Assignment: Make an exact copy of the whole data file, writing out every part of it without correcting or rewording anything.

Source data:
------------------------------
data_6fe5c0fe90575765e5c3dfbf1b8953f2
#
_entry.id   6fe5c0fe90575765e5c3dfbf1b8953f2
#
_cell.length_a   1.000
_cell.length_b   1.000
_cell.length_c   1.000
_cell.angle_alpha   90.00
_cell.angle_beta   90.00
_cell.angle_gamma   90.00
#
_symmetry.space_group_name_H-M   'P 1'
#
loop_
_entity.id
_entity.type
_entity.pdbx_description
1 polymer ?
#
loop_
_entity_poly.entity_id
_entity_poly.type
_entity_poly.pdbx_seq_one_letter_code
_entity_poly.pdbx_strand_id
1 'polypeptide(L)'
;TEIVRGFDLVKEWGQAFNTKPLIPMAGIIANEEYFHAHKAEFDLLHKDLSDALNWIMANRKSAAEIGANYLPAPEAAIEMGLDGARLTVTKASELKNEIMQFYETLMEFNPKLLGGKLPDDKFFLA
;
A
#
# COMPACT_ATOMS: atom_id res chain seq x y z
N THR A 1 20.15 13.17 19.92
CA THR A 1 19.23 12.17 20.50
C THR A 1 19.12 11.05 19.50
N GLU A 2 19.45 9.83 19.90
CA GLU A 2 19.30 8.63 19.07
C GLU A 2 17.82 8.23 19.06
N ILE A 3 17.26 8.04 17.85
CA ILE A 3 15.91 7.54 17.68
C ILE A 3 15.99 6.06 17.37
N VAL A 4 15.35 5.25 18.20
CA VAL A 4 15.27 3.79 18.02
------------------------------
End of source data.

data_6fe5c0fe90575765e5c3dfbf1b8953f2
#
_entry.id   6fe5c0fe90575765e5c3dfbf1b8953f2
#
_cell.length_a   1.000
_cell.length_b   1.000
_cell.length_c   1.000
_cell.angle_alpha   90.00
_cell.angle_beta   90.00
_cell.angle_gamma   90.00
#
_symmetry.space_group_name_H-M   'P 1'
#
loop_
_entity.id
_entity.type
_entity.pdbx_description
1 polymer ?
#
loop_
_entity_poly.entity_id
_entity_poly.type
_entity_poly.pdbx_seq_one_letter_code
_entity_poly.pdbx_strand_id
1 'polypeptide(L)'
;TEIVRGFDLVKEWGQAFNTKPLIPMAGIIANEEYFHAHKAEFDLLHKDLSDALNWIMANRKSAAEIGANYLPAPEAAIEMGLDGARLTVTKASELKNEIMQFYETLMEFNPKLLGGKLPDDKFFLA
;
A
#
# COMPACT_ATOMS: atom_id res chain seq x y z
N THR A 1 20.15 13.17 19.92
CA THR A 1 19.23 12.17 20.50
C THR A 1 19.12 11.05 19.50
N GLU A 2 19.45 9.83 19.90
CA GLU A 2 19.30 8.63 19.07
C GLU A 2 17.82 8.23 19.06
N ILE A 3 17.26 8.04 17.85
CA ILE A 3 15.91 7.54 17.68
C ILE A 3 15.99 6.06 17.37
N VAL A 4 15.35 5.25 18.20
CA VAL A 4 15.27 3.79 18.02